Gordon A. Craig (1913–2005) was a Scottish-American historian of Germany. He taught at both Princeton and Stanford, where he was named the J.E. Wallace Sterling Professor of Humanities in 1979.


The Goblin at War

Hitler Strikes Poland: Blitzkrieg, Ideology, and Atrocity

by Alexander B. Rossino

Hitler's Arctic War: The German Campaigns in Norway, Finland,and the USSR, 1940–1945

by Chris Mann and Christer Jörgensen
In June 1940, after Germany’s defeat of France, Field Marshal Wilhelm Keitel, chief of the Wehrmacht Supreme Command, referred to Adolf Hitler as the Grösster Feldherr aller Zeiten (Greatest Warlord of All Times). When the fortunes of war began to wane, Hitler’s generals transformed this into the shorter Gröfaz, a …

Talking All the Way

Winston Churchill

by John Keegan

Churchill: Visionary. Statesman. Historian.

by John Lukacs
Of the four leaders who dominated international politics during the Second World War, Winston Churchill had the greatest amount of military experience. Adolf Hitler was a common soldier and an intrepid dispatch carrier during the First World War. Franklin Roosevelt served briefly as assistant secretary of the Navy after the …

The Magic Circle

The Pity of It All: A History of Jews in Germany, 1743–1933

by Amos Elon
In June 1849, in the last days of the revolutionary German National Assembly, the vice-president, Gabriel Riesser, one of its seven Jewish members, addressed the body during a debate on civil rights. Speaking of the inequality from which he and his fellows suffered, he brought thunderous applause from his audience …

Hitler’s Pal

Speer: The Final Verdict

by Joachim Fest, translated from the German by Ewald Osers and Alexandra Dring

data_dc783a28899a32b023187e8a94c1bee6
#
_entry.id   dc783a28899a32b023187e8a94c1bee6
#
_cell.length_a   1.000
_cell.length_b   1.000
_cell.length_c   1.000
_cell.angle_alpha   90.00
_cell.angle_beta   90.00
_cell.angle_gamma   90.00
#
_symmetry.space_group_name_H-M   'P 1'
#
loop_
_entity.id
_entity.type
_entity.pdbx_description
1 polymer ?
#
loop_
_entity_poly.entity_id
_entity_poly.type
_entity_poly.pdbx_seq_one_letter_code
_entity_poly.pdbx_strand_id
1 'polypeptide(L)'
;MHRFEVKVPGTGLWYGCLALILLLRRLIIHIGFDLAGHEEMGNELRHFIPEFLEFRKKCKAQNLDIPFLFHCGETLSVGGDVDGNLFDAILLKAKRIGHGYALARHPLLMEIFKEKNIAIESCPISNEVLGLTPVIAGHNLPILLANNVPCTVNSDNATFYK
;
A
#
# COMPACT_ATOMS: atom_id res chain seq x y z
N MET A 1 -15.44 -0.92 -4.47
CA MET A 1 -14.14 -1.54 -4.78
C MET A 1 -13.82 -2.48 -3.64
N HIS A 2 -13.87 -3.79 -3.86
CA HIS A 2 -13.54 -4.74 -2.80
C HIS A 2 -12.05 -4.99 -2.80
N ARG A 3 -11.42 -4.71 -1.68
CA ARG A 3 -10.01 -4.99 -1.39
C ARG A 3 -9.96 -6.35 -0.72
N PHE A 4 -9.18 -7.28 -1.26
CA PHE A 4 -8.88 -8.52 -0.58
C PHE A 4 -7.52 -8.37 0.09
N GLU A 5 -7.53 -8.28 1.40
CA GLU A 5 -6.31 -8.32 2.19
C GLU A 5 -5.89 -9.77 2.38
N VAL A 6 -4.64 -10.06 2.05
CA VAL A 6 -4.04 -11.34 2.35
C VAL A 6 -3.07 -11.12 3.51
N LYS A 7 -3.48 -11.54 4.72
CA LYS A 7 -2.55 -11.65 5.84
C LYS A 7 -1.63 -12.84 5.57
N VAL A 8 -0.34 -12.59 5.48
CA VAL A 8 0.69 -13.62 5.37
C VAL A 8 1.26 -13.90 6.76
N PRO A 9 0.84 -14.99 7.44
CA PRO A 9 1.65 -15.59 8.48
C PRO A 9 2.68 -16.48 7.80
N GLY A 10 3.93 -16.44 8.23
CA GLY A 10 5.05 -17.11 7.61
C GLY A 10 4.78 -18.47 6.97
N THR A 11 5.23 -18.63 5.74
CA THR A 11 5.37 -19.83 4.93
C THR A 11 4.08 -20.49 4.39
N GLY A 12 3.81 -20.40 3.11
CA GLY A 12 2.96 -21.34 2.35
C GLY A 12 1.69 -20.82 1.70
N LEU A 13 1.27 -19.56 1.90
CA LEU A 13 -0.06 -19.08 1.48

Until the Nuremberg trial of the major war criminals, the name Albert Speer had made little impression on the Western world compared with those of other Nazis like Hermann Goering, Joseph Goebbels, and Heinrich Himmler. The revelations during the trial of the extent of his powers as minister of armaments …

Whose War Is It?

Supreme Command: Soldiers, Statesmen, and Leadership in Wartime

by Eliot A. Cohen

The Art of War: War and Military Thought

by Martin van Creveld
After the Gulf War was over, President George H.W. Bush, who had presided over it, wrote with some satisfaction: [Chairman of the Joint Chiefs of Staff] Colin Powell, ever the professional, wisely wanted to be sure that if we had to fight, we would do it right and not take …

Great Scots!

How the Scots Invented the Modern World

by Arthur Herman
The Scottish Enlightenment had two centers, Edinburgh and Glasgow. Unlike London and Paris, the only cities that could compete with it as an intellectual capital, Edinburgh’s cultural life was not dominated by state or aristocracy, but by its intellectuals and men of letters. It was a remarkably democratic society, in which there were no intellectual taboos and virtually all ideas could be debated freely. Herman writes that it was “like a gigantic think tank or artists colony, except that unlike most modern think tanks, it was not cut off from everyday life.”

‘A Very Strange Machine’

Tank: The Progress of a Monstrous War Machine

by Patrick Wright
In November 1917, at Cambrai, three hundred British tanks broke through the supposedly impregnable Hindenburg trench system on a front of seven miles and, for a loss of four thousand men, captured eight thousand terrified German prisoners. It was a penetration equal to that which had taken three months and …